The orchestration of life and death by bacterial gut pathogens
Bacterial gut pathogens specifically target and inactivate multiple innate immune signaling mechanisms in order to remain undetected by the host, persist and cause disease. Pathogenic E. coli, Salmonella, and Shigella all utilise a needle-like injection apparatus called a type III secretion system (T3SS) to inject virulence proteins (effectors) directly into the cytosol of infected host cells. A subset of these injected effectors specifically target pro-survival or programmed cell death pathways for post-translational modification or proteasomal degradation. This allows the bacteria to effectively ‘hide’ from host immune alert mechanisms, by, for example, inhibiting inflammatory cytokine production as well as apoptosis, necroptosis and pyroptosis. Our work has revealed a number of novel mechanisms of bacterial effectors in vitro, and in vivo. Specifically, we have recently identified RIPK1 (receptor interacting serine/threonine protein kinase-1) as a critical innate immune factor for controlling bacterial gut infection. Recent identification of humans with biallelic RIPK1 mutations show patients suffered severe, recurrent mucosal infections, intestinal inflammation, and a 40% mortality rate. Therefore, we are currently investigating the underlying mechanisms of severe intestinal disease mediated by RIPK1 loss using our in vivo models of bacterial gut infection.
Jaclyn completed her PhD in the Department of Microbiology and Immunology at the University of Melbourne in 2013, studying the complex interactions between host and microbe. In 2014, Jaclyn was awarded an NHMRC Peter Doherty ECF and in 2019, received further funding as an NHMRC Career Development Fellow. Jaclyn has been the recipient of numerous awards including the 2017 L’Oréal for Women in Science Fellowship and the Victorian Premier’s Award for Health and Medical Research in 2014. In 2017, Jaclyn was recruited to the Hudson Institute as leader of the Host-Pathogen Interactions Group in the Centre for Innate Immunity and Infectious Diseases.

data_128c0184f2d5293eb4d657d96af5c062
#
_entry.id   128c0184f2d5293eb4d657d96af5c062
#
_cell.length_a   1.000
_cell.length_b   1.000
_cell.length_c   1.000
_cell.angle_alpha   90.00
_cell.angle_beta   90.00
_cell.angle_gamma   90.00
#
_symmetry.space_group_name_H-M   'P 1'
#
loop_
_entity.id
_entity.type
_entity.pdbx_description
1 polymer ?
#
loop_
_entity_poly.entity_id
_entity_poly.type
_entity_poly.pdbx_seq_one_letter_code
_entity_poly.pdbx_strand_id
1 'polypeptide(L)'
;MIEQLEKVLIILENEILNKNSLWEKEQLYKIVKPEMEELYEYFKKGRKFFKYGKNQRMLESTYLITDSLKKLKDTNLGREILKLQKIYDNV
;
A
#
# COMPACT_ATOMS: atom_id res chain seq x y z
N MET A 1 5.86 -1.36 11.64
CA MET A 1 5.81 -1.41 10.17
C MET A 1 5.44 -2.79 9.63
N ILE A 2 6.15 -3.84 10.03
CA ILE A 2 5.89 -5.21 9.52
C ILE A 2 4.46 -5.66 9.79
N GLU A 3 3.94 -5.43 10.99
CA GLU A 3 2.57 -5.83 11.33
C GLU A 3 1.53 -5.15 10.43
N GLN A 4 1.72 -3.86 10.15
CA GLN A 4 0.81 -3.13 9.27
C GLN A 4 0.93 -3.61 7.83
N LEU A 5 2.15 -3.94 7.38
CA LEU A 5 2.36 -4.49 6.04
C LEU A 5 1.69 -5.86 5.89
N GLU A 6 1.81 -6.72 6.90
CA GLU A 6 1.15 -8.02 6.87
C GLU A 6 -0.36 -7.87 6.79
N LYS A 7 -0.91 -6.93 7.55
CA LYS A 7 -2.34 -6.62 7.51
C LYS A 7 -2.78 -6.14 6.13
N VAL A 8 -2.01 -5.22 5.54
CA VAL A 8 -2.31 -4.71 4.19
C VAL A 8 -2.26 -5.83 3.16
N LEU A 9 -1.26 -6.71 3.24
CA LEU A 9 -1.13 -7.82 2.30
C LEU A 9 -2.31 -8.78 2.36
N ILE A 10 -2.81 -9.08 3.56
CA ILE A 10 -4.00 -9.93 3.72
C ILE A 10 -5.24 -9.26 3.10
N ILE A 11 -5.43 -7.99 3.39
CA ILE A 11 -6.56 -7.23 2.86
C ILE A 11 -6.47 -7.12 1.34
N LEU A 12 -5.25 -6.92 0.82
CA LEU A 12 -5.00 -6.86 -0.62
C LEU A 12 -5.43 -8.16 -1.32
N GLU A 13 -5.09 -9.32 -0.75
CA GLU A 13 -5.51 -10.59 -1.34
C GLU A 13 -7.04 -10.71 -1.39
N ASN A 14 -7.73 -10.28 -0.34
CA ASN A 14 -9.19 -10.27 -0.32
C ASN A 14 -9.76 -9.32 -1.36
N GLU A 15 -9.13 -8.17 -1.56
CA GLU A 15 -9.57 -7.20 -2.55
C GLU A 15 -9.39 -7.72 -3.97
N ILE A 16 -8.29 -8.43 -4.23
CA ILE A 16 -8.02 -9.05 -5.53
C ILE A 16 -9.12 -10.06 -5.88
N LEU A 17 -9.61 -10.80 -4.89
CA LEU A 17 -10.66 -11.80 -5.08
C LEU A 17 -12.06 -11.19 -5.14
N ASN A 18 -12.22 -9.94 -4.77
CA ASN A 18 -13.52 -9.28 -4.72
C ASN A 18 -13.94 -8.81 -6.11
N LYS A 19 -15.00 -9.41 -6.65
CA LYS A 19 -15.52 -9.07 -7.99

The major focus of Jaclyn’s current research is understanding host cell death and inflammatory responses to infection with bacterial gastrointestinal pathogens including E. coli, Salmonella, and Shigella. She hopes that her work will provide insights into immune mechanisms that are key for maintaining gut homeostasis in those suffering from inflammatory disorders of the bowel.
Seminar Host: Prof Si Ming Man, Department of Immunology and Infectious Diseases